As part of our occasional series on mayonnaise-free summer salads, I wanted to delve into legumes. On one hand, I don't think I've ever seen a bean salad with mayo, making it a logical choice for a post. On the other hand, I've only tasted a handful of really good bean salads. Quite often, they're just thrown into a bowl and drowned in a cup of sugar and a liter of oil. If it works for you, great. I'm not one to mock a person's preferred beanery.
However, I like my legumes with a little more joie de vivre. (Yes, beans can have a love of life. Why do you ask?) And when it comes to bean salads, it's all about balance and freshness. A good one should look lively and appealing--not like it's already been sitting on the table for a week. Adding herbs and vegetables always helps, as do vinegar and moderate amounts of sweetener and olive oil.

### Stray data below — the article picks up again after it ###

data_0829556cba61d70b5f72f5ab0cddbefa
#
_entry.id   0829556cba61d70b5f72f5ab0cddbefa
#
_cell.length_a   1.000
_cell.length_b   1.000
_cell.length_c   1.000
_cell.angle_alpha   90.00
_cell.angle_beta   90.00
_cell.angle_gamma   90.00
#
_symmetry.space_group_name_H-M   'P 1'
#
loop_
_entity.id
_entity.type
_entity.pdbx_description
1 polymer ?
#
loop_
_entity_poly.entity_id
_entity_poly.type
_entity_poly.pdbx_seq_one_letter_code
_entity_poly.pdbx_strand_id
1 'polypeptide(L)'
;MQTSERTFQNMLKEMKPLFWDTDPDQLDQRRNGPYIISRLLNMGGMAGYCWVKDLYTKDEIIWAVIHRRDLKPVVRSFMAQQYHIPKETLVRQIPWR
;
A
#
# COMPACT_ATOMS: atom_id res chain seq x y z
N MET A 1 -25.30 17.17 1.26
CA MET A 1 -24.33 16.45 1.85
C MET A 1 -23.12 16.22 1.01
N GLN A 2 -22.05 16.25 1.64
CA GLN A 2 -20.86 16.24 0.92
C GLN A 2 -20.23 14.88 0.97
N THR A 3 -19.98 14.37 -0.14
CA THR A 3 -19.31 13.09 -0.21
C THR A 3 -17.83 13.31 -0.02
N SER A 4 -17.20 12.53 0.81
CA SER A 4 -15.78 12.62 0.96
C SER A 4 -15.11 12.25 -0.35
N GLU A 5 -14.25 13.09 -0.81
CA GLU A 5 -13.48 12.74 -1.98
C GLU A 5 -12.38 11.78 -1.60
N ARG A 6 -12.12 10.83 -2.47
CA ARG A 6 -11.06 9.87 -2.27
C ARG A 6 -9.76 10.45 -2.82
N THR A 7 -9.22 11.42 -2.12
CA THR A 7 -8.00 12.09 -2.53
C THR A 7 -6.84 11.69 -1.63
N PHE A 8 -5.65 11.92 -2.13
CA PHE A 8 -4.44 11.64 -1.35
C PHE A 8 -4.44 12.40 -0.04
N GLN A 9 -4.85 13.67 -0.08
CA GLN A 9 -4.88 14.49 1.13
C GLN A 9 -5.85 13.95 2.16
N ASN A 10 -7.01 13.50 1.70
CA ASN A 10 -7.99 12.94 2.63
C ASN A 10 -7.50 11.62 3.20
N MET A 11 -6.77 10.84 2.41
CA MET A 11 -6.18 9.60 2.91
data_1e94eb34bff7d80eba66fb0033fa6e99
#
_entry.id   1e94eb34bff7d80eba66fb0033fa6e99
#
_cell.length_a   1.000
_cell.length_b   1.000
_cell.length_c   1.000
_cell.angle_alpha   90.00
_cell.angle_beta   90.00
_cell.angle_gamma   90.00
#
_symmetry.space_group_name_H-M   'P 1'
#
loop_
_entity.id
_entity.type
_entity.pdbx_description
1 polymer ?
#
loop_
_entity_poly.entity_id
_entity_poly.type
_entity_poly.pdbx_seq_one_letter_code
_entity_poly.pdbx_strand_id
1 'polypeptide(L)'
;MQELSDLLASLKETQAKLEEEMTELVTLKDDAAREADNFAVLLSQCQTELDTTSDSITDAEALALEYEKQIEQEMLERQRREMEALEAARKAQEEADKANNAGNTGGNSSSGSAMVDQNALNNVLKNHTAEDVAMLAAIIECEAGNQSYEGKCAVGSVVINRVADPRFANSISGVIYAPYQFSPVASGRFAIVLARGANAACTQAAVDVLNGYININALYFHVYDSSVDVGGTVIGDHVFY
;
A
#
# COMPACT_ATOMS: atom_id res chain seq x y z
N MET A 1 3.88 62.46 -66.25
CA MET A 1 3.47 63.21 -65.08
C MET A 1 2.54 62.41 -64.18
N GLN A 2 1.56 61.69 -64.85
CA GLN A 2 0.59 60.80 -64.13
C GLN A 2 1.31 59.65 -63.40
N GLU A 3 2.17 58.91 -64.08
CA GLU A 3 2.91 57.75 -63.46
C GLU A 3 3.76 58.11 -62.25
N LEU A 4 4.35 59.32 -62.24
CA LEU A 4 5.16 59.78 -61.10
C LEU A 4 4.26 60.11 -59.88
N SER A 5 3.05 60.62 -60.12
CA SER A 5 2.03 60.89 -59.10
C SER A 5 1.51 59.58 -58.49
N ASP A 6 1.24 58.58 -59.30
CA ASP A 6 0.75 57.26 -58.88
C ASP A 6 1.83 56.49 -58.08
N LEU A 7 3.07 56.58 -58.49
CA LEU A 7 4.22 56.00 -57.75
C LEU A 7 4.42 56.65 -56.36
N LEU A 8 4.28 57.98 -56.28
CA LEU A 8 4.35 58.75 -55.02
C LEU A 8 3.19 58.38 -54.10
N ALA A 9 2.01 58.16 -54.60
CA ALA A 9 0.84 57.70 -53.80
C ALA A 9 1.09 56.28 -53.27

Take YumSugar's black-eyed pea "caviar," for instance. For one thing, the legume of choice distinguishes the dish from your average three-bean salad. There's nary a wax bean to be found. For another, the tomatoes, peppers, and parsley give it a zesty, more vibrant taste. This is distinctly a summer salad, with all the flavors associated therein. Finally, a long marinating period means you can make it, forget about it, and enjoy the whole shebang days afterward. Bonus.
So, next time you want a salad, consider the humble bean. It's more summery than you think.
- Yield:serves 10
- 3 (15-ounce) cans black-eyed peas, rinsed and drained
- 1/4 cup chopped red onion
- 3 tablespoons chopped green bell pepper
- 3 tablespoons chopped red bell pepper
- 3 tablespoons chopped yellow bell pepper
- 1/2 cup quartered cherry tomatoes
- 1/4 cup chopped parsley
- 1/4 cup balsamic vinegar
- 1/4 cup olive oil
- 2 tablespoons granulated sugar
- Salt and pepper
Combine black-eyed peas, onion, peppers, tomatoes, parsley, vinegar, oil and sugar. Season with salt and pepper.
Marinate for 12 to 24 hours. Serve as a side salad or with crackers or tortilla chips.